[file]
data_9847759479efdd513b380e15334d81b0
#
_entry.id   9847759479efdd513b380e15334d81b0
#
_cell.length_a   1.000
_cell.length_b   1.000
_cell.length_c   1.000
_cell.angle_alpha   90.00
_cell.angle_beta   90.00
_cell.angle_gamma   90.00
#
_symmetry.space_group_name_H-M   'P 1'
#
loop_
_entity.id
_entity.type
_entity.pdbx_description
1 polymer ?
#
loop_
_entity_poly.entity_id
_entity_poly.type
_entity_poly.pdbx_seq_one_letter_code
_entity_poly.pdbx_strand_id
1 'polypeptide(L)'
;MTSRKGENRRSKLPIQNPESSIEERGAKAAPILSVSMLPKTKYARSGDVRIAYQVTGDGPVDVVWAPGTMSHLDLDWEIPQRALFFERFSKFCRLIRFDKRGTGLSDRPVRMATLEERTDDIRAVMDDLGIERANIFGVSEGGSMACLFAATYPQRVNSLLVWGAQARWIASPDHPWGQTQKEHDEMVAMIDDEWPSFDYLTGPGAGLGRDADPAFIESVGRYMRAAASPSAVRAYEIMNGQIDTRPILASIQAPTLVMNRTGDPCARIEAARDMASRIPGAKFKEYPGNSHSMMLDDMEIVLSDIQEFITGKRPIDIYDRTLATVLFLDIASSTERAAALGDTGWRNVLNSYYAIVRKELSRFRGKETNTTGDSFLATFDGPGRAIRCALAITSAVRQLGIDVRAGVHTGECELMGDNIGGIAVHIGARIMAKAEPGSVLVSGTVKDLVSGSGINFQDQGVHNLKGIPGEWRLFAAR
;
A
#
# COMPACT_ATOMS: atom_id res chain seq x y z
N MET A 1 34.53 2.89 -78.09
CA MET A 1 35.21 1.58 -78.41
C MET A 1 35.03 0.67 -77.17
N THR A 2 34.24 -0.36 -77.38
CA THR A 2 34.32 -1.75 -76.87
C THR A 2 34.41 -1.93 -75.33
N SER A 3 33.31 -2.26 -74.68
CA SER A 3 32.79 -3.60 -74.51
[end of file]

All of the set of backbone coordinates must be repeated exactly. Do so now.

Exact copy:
data_9847759479efdd513b380e15334d81b0
#
_entry.id   9847759479efdd513b380e15334d81b0
#
_cell.length_a   1.000
_cell.length_b   1.000
_cell.length_c   1.000
_cell.angle_alpha   90.00
_cell.angle_beta   90.00
_cell.angle_gamma   90.00
#
_symmetry.space_group_name_H-M   'P 1'
#
loop_
_entity.id
_entity.type
_entity.pdbx_description
1 polymer ?
#
loop_
_entity_poly.entity_id
_entity_poly.type
_entity_poly.pdbx_seq_one_letter_code
_entity_poly.pdbx_strand_id
1 'polypeptide(L)'
;MTSRKGENRRSKLPIQNPESSIEERGAKAAPILSVSMLPKTKYARSGDVRIAYQVTGDGPVDVVWAPGTMSHLDLDWEIPQRALFFERFSKFCRLIRFDKRGTGLSDRPVRMATLEERTDDIRAVMDDLGIERANIFGVSEGGSMACLFAATYPQRVNSLLVWGAQARWIASPDHPWGQTQKEHDEMVAMIDDEWPSFDYLTGPGAGLGRDADPAFIESVGRYMRAAASPSAVRAYEIMNGQIDTRPILASIQAPTLVMNRTGDPCARIEAARDMASRIPGAKFKEYPGNSHSMMLDDMEIVLSDIQEFITGKRPIDIYDRTLATVLFLDIASSTERAAALGDTGWRNVLNSYYAIVRKELSRFRGKETNTTGDSFLATFDGPGRAIRCALAITSAVRQLGIDVRAGVHTGECELMGDNIGGIAVHIGARIMAKAEPGSVLVSGTVKDLVSGSGINFQDQGVHNLKGIPGEWRLFAAR
;
A
#
# COMPACT_ATOMS: atom_id res chain seq x y z
N MET A 1 34.53 2.89 -78.09
CA MET A 1 35.21 1.58 -78.41
C MET A 1 35.03 0.67 -77.17
N THR A 2 34.24 -0.36 -77.38
CA THR A 2 34.32 -1.75 -76.87
C THR A 2 34.41 -1.93 -75.33
N SER A 3 33.31 -2.26 -74.68
CA SER A 3 32.79 -3.60 -74.51